Make sure the language selected in the upper-left corner of the Cloud Shell is Bash. Then use the following command to connect to the Ubuntu VM using SSH, replacing IP_ADDRESS with the IP address on the clipboard and USERNAME with the user name you specified in Exercise 1, Step 5:
Tip: Press Shift+Ins to paste the contents of the clipboard into the Cloud Shell if you are running Windows, or Cmd+V if you are on a Mac.
If you are warned that the authenticity of the host can't be established and asked if you want to continue connecting, answer yes. Then type the password you specified in Exercise 1, Step 5 and press Enter.
Use the following command to download a .tar file containing Docker resources for this lab and extract the files inside:
curl -s https://topcs.blob.core.windows.net/public/aks-docker-resources.tar | tar xv
lscommand to confirm that three files were copied into the current directory:
Listing the files extracted from the archive
One of the files now present in the current directory is Dockerfile, which contains instructions for building a Docker image. Here are the contents of that file:
FROM ubuntu:16.04 WORKDIR minecraft COPY nukkit.yml . COPY server.properties . RUN apt-get update && \ apt-get install -y openjdk-8-jre-headless wget && \ wget https://ci.nukkitx.com/job/NukkitX/job/Nukkit/job/master/lastSuccessfulBuild/artifact/target/nukkit-1.0-SNAPSHOT.jar EXPOSE 19132 CMD java -jar nukkit-1.0-SNAPSHOT.jar
The FROM command specifies the base image from which this image will be built — in this case, an Ubuntu image available from Docker Hub. The COPY commands copy two files from the current directory into the Docker image: nukkit.yml, which contains configuration information for the Minecraft server software, and server.properties, which contains configuration information for Minecraft itself. The RUN command installs the OpenJDK Java runtime used by the Minecraft server and downloads the Minecraft server software. EXPOSE opens port 19132 so clients can connect to it from the outside, and the CMD command installs Minecraft.
The result is a Docker image containing a complete, self-contained Minecraft server. For a complete list of commands that can be included in a Dockerfile, see Dockerfile reference.
Use the following command to build a Docker image using the commands in Dockerfile, replacing REGISTRY_NAME with the name you assigned to the container registry in Exercise 1, Step 6:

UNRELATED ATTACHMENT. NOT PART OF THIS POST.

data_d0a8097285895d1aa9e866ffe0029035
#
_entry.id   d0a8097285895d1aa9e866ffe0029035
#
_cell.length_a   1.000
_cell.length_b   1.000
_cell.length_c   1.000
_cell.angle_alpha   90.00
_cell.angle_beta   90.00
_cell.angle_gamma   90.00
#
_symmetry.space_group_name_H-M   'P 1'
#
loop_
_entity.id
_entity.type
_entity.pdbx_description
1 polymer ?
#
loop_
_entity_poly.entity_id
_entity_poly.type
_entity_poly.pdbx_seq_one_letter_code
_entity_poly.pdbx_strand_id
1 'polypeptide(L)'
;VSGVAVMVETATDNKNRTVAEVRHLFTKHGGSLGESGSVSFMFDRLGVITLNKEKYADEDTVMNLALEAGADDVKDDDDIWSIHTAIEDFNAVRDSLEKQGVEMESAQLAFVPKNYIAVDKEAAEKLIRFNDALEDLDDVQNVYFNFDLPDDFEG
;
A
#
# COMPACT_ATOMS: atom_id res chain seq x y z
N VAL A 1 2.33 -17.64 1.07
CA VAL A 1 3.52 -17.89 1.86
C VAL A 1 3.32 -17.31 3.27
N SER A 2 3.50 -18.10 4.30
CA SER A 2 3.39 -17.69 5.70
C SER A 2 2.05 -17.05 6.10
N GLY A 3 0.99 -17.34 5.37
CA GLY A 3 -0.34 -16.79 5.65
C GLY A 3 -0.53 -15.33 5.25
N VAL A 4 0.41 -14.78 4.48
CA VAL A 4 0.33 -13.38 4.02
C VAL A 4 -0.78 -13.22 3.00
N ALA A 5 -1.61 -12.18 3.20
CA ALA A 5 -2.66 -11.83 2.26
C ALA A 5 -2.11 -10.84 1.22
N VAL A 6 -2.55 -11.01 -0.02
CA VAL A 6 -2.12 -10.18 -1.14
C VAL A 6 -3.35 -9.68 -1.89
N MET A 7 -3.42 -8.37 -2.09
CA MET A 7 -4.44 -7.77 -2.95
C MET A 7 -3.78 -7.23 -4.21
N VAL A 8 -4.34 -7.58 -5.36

docker build --tag REGISTRY_NAME.azurecr.io/minecraft-server .
--tagparameter assigns the image a name. In this case, since you will be pushing the image to a private repository rather than Docker Hub, the tag name is the location to which the image will be pushed.
Wait for the build to complete; it will probably take a few minutes. Once the image is built, the next step is to push it to the container registry. Before you can do that, you need a password for logging into the container registry. Return to the resource group that you created in Exercise 1 in the Azure Portal and click the container-registry resource.
Opening a blade for the container registry
Click Access keys in the menu on the left. The click the Copy button to the right of "password" to copy the password to the clipboard.
Copying the password
Return to the Cloud Shell and execute the following command, once more replacing REGISTRY_NAME with the name you assigned to the container registry in Exercise 1, Step 6:
docker login REGISTRY_NAME.azurecr.io
When you are prompted for a user name, enter the name of the container registry. (By default, the user name is the same as the registry name.) When prompted for a password, paste the password on the clipboard into the Cloud Shell. Then press Enter and confirm that the login was successful.
Now that Docker is connected to the container registry, you can push the image with a
docker pushcommand. Use the following command to push the image, which is currently cached in a local registry, to the container registry you created in Azure, once more replacing REGISTRY_NAME with the name of your container registry:
docker push REGISTRY_NAME.azurecr.io/minecraft-server
Wait for the push to complete; it should take about one minute. Use an